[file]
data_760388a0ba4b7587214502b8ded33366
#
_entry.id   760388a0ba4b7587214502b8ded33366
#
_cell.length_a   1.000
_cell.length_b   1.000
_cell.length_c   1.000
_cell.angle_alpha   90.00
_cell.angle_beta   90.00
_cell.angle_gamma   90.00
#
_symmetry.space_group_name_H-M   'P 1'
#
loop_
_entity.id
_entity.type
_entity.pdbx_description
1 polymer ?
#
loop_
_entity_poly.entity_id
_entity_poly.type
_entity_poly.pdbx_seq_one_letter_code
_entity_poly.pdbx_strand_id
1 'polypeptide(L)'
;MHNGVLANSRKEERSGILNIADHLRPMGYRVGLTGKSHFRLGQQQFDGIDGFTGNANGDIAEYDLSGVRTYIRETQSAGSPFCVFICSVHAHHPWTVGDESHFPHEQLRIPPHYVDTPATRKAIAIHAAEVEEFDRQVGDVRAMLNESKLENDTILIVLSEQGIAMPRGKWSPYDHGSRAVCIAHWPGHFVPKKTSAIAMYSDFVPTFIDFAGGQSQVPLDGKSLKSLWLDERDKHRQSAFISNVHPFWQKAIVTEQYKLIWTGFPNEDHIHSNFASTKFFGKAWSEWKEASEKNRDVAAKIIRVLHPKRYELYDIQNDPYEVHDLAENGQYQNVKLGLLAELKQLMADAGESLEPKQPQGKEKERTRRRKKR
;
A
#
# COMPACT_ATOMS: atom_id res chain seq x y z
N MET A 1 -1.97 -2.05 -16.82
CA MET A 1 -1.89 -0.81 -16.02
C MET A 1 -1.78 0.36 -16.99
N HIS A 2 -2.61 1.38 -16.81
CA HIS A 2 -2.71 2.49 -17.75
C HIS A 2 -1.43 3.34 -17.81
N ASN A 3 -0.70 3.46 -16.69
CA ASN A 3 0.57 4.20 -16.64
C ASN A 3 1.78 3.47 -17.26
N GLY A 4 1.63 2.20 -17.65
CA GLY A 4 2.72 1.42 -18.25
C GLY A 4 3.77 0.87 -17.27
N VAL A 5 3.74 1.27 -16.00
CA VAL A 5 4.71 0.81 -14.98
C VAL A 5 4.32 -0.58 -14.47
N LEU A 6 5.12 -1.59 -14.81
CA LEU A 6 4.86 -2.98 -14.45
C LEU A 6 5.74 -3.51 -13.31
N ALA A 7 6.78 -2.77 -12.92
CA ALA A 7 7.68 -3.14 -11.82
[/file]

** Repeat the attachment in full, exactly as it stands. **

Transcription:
data_760388a0ba4b7587214502b8ded33366
#
_entry.id   760388a0ba4b7587214502b8ded33366
#
_cell.length_a   1.000
_cell.length_b   1.000
_cell.length_c   1.000
_cell.angle_alpha   90.00
_cell.angle_beta   90.00
_cell.angle_gamma   90.00
#
_symmetry.space_group_name_H-M   'P 1'
#
loop_
_entity.id
_entity.type
_entity.pdbx_description
1 polymer ?
#
loop_
_entity_poly.entity_id
_entity_poly.type
_entity_poly.pdbx_seq_one_letter_code
_entity_poly.pdbx_strand_id
1 'polypeptide(L)'
;MHNGVLANSRKEERSGILNIADHLRPMGYRVGLTGKSHFRLGQQQFDGIDGFTGNANGDIAEYDLSGVRTYIRETQSAGSPFCVFICSVHAHHPWTVGDESHFPHEQLRIPPHYVDTPATRKAIAIHAAEVEEFDRQVGDVRAMLNESKLENDTILIVLSEQGIAMPRGKWSPYDHGSRAVCIAHWPGHFVPKKTSAIAMYSDFVPTFIDFAGGQSQVPLDGKSLKSLWLDERDKHRQSAFISNVHPFWQKAIVTEQYKLIWTGFPNEDHIHSNFASTKFFGKAWSEWKEASEKNRDVAAKIIRVLHPKRYELYDIQNDPYEVHDLAENGQYQNVKLGLLAELKQLMADAGESLEPKQPQGKEKERTRRRKKR
;
A
#
# COMPACT_ATOMS: atom_id res chain seq x y z
N MET A 1 -1.97 -2.05 -16.82
CA MET A 1 -1.89 -0.81 -16.02
C MET A 1 -1.78 0.36 -16.99
N HIS A 2 -2.61 1.38 -16.81
CA HIS A 2 -2.71 2.49 -17.75
C HIS A 2 -1.43 3.34 -17.81
N ASN A 3 -0.70 3.46 -16.69
CA ASN A 3 0.57 4.20 -16.64
C ASN A 3 1.78 3.47 -17.26
N GLY A 4 1.63 2.20 -17.65
CA GLY A 4 2.72 1.42 -18.25
C GLY A 4 3.77 0.87 -17.27
N VAL A 5 3.74 1.27 -16.00
CA VAL A 5 4.71 0.81 -14.98
C VAL A 5 4.32 -0.58 -14.47
N LEU A 6 5.12 -1.59 -14.81
CA LEU A 6 4.86 -2.98 -14.45
C LEU A 6 5.74 -3.51 -13.31
N ALA A 7 6.78 -2.77 -12.92
CA ALA A 7 7.68 -3.14 -11.82